Spending quality family time at Fishery Bay.

Adventures around Eyre Peninsula

After our short escape to Kangaroo Island, we were back on the mainland and following the South Australian coastline north.

When travelling, there is one thing that dramatically impacts on your experiences – the weather.

And unfortunately, you have zero control over it.

Heading to places when it’s cold and windy can be a little disappointing, especially if you have high expectations after seeing countless picture-perfect images on the WikiCamps app or the web.

Most of the towns along Eyre Peninsula’s east coast all had beautiful foreshores with fishing facilities and playgrounds.

 

For those who are travelling indefinitely, for a year or even longer, this isn’t too much of a problem because you can generally afford to sit out the bad weather and wait for that beautiful postcard picture.

It did take a little while for us to adjust to some of the places not meeting up to our expectations, purely due to the weather.

When this happens though, you simply have to make the most of it.

As I say to my kids, ‘You get what you get, and you don’t get upset’.

Second Valley

Thankfully, the sun was shining when we visited a few places such as Second Valley, which was just what we needed.

Sitting on the beach looking over the crystal-clear blue water while the kids played made up for any previous inclement weather.

If you’re in the area, I would recommend checking out Rapid Bay too.

Both spots were awesome, with white sandy beaches and clear water.

If you’re an Adelaide local, you are only a 1.5-hour drive away, which makes these perfect weekend destinations.

Watching the sun set over the water while the kids fished the shallows at The Gap was very rewarding.

 

Gap Bush Campground Yorke Peninsula

After falling a little behind our imaginary travel plan, we decided to do a few big days in the car, skipping Adelaide and the winery region.

Not that we didn’t want to go, we did, but the weather was ordinary and we thought that a trip back by plane without the kids might be the best way to experience this region.

So, our next destination was The Gap, located on the northwest side of the Yorke Peninsula.

Camping there was only $10 a night and the site is situated behind the sand dunes on a nice beach.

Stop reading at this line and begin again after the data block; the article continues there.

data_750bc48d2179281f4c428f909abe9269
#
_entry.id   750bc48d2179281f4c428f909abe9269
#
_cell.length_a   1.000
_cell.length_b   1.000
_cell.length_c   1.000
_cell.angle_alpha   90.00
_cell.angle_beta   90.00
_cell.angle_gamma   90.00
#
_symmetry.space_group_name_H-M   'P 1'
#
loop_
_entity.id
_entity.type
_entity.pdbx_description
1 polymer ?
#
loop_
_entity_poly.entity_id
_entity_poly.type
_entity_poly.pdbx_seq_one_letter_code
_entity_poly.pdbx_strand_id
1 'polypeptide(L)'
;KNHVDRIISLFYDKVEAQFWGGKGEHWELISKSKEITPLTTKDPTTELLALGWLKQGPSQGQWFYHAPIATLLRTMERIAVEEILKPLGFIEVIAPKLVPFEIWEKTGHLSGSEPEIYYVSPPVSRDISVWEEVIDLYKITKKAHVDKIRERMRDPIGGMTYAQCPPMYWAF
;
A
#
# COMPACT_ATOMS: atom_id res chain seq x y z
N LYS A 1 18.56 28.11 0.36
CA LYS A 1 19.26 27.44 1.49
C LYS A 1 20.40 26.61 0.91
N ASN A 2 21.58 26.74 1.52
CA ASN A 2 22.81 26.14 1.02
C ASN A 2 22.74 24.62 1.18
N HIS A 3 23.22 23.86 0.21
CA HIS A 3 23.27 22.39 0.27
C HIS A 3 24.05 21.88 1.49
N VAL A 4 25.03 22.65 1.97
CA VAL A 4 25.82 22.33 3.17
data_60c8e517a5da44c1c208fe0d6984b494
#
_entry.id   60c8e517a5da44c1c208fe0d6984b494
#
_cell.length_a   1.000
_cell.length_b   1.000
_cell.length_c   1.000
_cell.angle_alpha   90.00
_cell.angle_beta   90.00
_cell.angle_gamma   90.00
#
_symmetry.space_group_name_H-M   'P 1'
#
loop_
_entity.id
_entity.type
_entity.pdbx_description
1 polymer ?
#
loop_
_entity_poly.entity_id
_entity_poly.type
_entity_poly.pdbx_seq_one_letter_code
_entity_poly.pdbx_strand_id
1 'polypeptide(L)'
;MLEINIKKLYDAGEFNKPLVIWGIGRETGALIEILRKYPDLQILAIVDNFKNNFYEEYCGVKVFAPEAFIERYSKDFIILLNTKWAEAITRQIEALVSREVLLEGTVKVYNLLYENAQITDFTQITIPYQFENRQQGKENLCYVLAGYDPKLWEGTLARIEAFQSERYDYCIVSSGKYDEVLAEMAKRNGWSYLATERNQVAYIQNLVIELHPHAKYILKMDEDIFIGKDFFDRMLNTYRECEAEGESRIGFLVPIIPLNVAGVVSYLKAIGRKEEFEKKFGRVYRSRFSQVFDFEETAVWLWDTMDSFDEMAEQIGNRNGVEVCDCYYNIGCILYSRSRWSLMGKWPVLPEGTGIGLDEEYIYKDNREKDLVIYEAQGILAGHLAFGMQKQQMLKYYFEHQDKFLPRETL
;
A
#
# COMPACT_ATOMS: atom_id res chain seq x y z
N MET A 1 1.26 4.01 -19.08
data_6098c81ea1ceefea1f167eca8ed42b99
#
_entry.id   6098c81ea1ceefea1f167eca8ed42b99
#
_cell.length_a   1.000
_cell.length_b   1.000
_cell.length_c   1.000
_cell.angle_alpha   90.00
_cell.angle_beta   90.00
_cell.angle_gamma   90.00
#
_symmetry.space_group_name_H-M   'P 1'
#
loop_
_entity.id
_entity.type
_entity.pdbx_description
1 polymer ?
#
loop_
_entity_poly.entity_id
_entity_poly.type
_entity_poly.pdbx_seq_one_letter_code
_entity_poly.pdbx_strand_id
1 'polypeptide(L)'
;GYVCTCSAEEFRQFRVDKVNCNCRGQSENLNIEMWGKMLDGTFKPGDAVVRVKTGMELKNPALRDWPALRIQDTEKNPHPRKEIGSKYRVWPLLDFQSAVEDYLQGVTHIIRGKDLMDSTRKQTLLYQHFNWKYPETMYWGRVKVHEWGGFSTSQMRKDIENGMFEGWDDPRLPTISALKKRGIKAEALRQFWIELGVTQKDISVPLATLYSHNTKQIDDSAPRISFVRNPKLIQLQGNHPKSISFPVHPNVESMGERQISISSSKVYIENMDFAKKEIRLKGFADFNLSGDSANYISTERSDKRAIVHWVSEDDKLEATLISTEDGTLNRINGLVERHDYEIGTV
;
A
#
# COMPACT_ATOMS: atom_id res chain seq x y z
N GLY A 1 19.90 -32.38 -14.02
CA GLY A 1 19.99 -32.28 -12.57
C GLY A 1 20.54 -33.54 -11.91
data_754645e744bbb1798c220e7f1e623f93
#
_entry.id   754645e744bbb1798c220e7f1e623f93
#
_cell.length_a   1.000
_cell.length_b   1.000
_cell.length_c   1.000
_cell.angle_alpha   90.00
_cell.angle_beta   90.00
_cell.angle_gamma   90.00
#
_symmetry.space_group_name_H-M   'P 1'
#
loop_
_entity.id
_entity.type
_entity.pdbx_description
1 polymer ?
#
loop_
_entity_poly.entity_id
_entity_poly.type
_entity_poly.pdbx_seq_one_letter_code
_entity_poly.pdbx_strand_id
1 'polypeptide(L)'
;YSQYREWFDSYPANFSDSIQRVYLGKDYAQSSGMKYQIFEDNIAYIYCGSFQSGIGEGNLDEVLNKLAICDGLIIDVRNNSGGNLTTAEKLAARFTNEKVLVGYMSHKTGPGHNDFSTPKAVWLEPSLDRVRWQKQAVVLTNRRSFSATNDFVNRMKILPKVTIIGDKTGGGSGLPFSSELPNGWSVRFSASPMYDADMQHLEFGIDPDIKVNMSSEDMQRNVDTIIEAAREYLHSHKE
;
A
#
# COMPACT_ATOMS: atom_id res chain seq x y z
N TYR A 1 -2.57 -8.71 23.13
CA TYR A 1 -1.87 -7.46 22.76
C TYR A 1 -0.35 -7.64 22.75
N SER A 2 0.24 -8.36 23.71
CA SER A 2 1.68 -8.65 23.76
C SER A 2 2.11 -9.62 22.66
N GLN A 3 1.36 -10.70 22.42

Not only did the sand dunes provide protection from the wind, they were great for my daughters to ride their bodyboards down, as well as for playing hide and seek with kids who were also camped there.

A few days off grid and by the water is our idea of perfect camping or caravanning.

Checking out the helm on HMAS Whyalla at the Maritime Museum.

 

Whyalla to Port Lincoln Eyre Peninsula

Time was once again our enemy, so we decided to skip the rest of the Yorke Peninsula.

Fellow scribe Craig Tomkinson recently travelled there, so check out his articles online at bnbfishing.com.au/exploring-yorke-peninsula

The decision was then made to make a beeline for Whyalla, with the aim of trying to escape some of the cool and windy weather – as Queenslanders, we’re not conditioned for it!

Unfortunately, Whyalla was also a little rainy and overcast.

However, this didn’t totally dampen our spirits and we made the most of the visit by checking out the HMAS Whyalla and the Whyalla Maritime Museum.

Even though we have an exemption from formal schooling, our learning plan was to try to visit several interesting places where the kids – and us – could learn about different things, including our history.

The foreshore at Port Lincoln was quite spectacular, however the weather gods were against us for our visit.

 

The kids really enjoyed the tour and the activities in the museum – guess when you make learning fun, they enjoy it.

Another point of interest was the circular jetty – a unique feature in Whyalla.

When we visited, there were plenty of blue swimmer crabs being caught in drop nets, though some appeared on the small side but were being kept by a couple of anglers.

South Australia has a notch-to-notch measurement of 11cm, which is smaller than the Queensland regulation, but these looked less than the legal limit.

It is worth noting that the South Australian Government imposed a snapper ban through to June 30, 2026 for the west coast, Spencer Gulf and Gulf St Vincent fishing zones.

There was much debate about this, with charter operators saying it would destroy their businesses – and I can believe it because when I tried to book a charter, the operator explained there were no more charters and that their boat was for sale.

Our travels saw us continue to head south and explore the Eyre Peninsula – what a great place, with great weather.

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